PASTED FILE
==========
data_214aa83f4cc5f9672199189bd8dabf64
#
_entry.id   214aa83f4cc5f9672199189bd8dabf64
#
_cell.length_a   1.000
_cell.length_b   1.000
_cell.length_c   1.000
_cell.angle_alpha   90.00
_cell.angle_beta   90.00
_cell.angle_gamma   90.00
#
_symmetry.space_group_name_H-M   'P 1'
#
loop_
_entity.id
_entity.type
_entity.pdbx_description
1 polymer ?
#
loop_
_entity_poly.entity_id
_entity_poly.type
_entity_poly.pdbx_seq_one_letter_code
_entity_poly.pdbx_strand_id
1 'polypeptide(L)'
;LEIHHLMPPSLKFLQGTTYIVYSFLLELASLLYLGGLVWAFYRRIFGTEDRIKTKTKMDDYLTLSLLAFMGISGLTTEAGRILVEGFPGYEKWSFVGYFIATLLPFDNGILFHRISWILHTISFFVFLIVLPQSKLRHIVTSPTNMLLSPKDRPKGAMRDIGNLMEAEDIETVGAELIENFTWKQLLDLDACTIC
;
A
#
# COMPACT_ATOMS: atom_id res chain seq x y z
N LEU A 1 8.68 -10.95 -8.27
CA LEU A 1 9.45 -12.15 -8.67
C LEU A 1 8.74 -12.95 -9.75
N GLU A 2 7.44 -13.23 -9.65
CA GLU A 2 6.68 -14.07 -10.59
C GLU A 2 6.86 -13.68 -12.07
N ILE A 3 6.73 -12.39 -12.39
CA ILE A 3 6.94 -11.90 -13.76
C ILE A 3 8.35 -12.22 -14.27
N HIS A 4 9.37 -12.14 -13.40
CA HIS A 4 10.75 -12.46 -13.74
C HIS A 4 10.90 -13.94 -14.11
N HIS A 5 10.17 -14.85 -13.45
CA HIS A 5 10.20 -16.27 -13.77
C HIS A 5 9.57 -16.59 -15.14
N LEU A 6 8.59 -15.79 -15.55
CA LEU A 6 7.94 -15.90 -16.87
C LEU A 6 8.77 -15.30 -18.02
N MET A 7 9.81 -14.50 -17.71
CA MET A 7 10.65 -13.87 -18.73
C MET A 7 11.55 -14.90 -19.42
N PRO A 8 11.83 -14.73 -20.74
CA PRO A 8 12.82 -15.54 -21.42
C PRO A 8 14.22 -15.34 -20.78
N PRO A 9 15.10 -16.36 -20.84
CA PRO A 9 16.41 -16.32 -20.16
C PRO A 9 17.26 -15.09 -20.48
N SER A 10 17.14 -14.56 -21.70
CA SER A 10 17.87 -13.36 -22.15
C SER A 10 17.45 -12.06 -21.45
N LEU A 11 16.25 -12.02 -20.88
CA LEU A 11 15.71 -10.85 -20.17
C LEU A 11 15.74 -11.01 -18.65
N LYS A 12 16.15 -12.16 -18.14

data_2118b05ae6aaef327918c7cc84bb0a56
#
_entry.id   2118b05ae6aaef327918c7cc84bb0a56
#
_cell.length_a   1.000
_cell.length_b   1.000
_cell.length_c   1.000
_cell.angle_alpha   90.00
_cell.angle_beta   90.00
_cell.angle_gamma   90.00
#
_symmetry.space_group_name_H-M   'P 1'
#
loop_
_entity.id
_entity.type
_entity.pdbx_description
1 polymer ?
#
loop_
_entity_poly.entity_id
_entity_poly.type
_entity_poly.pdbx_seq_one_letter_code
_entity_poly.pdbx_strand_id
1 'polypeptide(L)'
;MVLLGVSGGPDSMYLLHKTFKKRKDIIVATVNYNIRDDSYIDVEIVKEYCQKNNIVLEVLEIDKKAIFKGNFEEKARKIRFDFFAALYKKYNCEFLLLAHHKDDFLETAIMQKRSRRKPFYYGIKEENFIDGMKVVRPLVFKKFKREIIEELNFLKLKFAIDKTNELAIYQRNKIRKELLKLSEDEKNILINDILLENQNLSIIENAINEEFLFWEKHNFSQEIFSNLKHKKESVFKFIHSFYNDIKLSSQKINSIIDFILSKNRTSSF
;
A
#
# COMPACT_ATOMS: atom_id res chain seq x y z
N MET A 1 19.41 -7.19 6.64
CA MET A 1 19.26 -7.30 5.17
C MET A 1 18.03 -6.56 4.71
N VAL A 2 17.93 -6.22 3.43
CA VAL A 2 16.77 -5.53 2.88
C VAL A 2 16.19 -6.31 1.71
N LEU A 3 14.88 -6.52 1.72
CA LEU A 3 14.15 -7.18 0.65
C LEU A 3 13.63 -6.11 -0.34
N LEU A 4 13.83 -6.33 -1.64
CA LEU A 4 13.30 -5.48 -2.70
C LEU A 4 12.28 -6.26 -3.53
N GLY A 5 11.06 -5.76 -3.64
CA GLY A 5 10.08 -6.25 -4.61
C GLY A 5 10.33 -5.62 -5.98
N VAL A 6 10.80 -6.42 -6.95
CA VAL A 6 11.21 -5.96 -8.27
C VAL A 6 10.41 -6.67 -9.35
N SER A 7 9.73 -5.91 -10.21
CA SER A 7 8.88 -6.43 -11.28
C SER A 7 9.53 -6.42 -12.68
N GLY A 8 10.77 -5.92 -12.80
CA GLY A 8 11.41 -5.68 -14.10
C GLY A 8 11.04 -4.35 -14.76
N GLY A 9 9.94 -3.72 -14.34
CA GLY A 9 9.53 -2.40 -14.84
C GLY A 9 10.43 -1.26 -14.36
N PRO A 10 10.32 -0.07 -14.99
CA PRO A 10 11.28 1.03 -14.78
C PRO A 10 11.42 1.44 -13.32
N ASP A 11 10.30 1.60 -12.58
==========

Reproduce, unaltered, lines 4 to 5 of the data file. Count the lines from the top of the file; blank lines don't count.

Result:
#
_cell.length_a   1.000